So when they continued asking him, he lifted up himself, and said unto them, He that is without sin among you, let him first cast a stone at her.
Deplore cast stones? Sinner, avoid the righteous;
Likely they are spoiling for a fight. Just
Follow Jesus’ counsel: in a throng, us
Common folk are safer with the wrongeous.
This bit of doggerel was inspired by an aside in James Harbeck’s lively Sesquiotica post on the diverse origins of the words mosaic and Mosaic:
That’s what our language is like, really. Not really immutable laws handed down by divine providence so that we can say who’s in the group and who’s out, who’s righteous and who’s wrongeous.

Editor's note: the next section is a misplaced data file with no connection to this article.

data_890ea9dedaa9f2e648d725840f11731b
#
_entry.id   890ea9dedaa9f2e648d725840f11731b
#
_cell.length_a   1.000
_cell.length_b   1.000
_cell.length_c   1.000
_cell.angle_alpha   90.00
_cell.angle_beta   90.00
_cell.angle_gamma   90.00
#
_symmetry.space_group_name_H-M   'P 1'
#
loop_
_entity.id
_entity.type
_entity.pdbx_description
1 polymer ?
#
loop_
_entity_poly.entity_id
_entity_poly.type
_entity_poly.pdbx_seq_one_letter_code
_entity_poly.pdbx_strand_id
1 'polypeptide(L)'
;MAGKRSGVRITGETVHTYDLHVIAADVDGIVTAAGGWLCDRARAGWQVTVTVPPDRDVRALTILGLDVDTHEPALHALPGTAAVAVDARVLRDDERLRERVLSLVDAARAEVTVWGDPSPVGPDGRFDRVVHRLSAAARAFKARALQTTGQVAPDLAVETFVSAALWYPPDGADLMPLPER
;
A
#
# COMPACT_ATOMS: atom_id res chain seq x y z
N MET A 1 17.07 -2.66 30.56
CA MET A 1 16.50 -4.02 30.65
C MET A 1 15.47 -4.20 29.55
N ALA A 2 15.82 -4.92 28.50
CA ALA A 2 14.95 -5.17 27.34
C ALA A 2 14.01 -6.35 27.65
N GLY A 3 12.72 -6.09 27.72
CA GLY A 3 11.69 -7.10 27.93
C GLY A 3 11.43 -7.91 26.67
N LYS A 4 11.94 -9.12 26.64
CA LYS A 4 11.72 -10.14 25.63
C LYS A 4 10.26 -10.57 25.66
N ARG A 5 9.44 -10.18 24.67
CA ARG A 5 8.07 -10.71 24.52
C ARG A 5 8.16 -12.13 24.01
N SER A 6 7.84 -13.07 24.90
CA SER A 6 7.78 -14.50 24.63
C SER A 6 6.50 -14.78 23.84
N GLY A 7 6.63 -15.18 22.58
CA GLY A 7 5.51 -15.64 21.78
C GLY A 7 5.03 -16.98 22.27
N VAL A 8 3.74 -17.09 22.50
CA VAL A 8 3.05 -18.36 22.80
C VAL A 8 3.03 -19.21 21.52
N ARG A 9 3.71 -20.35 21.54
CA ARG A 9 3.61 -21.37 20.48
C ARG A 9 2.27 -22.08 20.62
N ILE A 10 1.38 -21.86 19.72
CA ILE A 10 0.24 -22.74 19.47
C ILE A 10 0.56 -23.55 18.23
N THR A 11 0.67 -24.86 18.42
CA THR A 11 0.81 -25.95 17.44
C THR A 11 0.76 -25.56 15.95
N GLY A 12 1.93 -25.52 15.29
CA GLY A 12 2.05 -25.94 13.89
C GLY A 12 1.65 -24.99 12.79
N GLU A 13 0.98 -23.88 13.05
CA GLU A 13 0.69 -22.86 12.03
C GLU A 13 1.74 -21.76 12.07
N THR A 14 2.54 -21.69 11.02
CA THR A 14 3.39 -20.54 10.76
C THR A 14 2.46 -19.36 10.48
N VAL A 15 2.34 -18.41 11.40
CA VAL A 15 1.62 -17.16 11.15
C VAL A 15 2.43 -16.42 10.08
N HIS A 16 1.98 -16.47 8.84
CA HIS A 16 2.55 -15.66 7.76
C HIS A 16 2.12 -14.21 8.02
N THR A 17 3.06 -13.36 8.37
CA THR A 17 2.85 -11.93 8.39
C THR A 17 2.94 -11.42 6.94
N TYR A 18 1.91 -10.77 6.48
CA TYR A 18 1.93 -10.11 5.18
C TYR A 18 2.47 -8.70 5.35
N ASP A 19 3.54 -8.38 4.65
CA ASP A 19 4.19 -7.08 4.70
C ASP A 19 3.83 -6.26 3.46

Turns out wrongeous is a real word, an alternate form of wrongous, which sounds very lawyerly and which I would, left to my own devices, very likely only ever have applied to deeds (or, as a lawyer might say, “acts”), not people. But then, if I were writing, I would doubtless have corrected it later on, and put down “wrongful” instead, and deprived the world of the richness of the word. Which would (I now see) have been a grievously wrongeous act.